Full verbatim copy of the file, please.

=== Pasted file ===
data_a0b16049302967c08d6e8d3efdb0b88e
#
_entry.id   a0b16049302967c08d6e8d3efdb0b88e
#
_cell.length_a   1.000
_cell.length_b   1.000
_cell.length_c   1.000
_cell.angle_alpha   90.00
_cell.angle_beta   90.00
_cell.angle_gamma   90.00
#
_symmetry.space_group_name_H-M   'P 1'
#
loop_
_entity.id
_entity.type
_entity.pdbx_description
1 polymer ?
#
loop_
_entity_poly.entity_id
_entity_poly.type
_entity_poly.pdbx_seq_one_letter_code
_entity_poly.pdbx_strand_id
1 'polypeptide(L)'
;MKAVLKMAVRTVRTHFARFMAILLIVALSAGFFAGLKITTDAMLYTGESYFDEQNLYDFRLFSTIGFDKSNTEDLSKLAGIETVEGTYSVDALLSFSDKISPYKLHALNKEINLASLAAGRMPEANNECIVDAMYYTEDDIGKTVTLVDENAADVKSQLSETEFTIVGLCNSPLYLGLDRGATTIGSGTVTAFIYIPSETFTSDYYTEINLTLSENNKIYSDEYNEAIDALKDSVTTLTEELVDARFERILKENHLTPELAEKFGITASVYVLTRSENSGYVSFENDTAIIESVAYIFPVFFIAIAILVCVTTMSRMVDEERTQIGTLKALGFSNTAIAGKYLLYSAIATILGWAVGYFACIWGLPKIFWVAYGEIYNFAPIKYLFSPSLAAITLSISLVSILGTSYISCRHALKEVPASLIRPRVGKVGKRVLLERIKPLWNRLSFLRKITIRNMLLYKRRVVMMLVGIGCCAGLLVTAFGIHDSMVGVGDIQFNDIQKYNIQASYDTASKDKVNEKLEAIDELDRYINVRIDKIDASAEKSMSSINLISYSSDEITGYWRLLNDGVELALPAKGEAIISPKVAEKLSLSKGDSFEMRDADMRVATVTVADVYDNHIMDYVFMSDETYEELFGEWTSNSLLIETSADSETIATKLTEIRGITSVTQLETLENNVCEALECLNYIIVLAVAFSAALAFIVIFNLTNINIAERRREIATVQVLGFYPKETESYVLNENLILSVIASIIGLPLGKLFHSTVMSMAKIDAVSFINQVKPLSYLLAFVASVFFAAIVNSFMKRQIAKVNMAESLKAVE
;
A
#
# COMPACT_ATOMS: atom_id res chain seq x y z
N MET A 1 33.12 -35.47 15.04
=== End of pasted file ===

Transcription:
data_a0b16049302967c08d6e8d3efdb0b88e
#
_entry.id   a0b16049302967c08d6e8d3efdb0b88e
#
_cell.length_a   1.000
_cell.length_b   1.000
_cell.length_c   1.000
_cell.angle_alpha   90.00
_cell.angle_beta   90.00
_cell.angle_gamma   90.00
#
_symmetry.space_group_name_H-M   'P 1'
#
loop_
_entity.id
_entity.type
_entity.pdbx_description
1 polymer ?
#
loop_
_entity_poly.entity_id
_entity_poly.type
_entity_poly.pdbx_seq_one_letter_code
_entity_poly.pdbx_strand_id
1 'polypeptide(L)'
;MKAVLKMAVRTVRTHFARFMAILLIVALSAGFFAGLKITTDAMLYTGESYFDEQNLYDFRLFSTIGFDKSNTEDLSKLAGIETVEGTYSVDALLSFSDKISPYKLHALNKEINLASLAAGRMPEANNECIVDAMYYTEDDIGKTVTLVDENAADVKSQLSETEFTIVGLCNSPLYLGLDRGATTIGSGTVTAFIYIPSETFTSDYYTEINLTLSENNKIYSDEYNEAIDALKDSVTTLTEELVDARFERILKENHLTPELAEKFGITASVYVLTRSENSGYVSFENDTAIIESVAYIFPVFFIAIAILVCVTTMSRMVDEERTQIGTLKALGFSNTAIAGKYLLYSAIATILGWAVGYFACIWGLPKIFWVAYGEIYNFAPIKYLFSPSLAAITLSISLVSILGTSYISCRHALKEVPASLIRPRVGKVGKRVLLERIKPLWNRLSFLRKITIRNMLLYKRRVVMMLVGIGCCAGLLVTAFGIHDSMVGVGDIQFNDIQKYNIQASYDTASKDKVNEKLEAIDELDRYINVRIDKIDASAEKSMSSINLISYSSDEITGYWRLLNDGVELALPAKGEAIISPKVAEKLSLSKGDSFEMRDADMRVATVTVADVYDNHIMDYVFMSDETYEELFGEWTSNSLLIETSADSETIATKLTEIRGITSVTQLETLENNVCEALECLNYIIVLAVAFSAALAFIVIFNLTNINIAERRREIATVQVLGFYPKETESYVLNENLILSVIASIIGLPLGKLFHSTVMSMAKIDAVSFINQVKPLSYLLAFVASVFFAAIVNSFMKRQIAKVNMAESLKAVE
;
A
#
# COMPACT_ATOMS: atom_id res chain seq x y z
N MET A 1 33.12 -35.47 15.04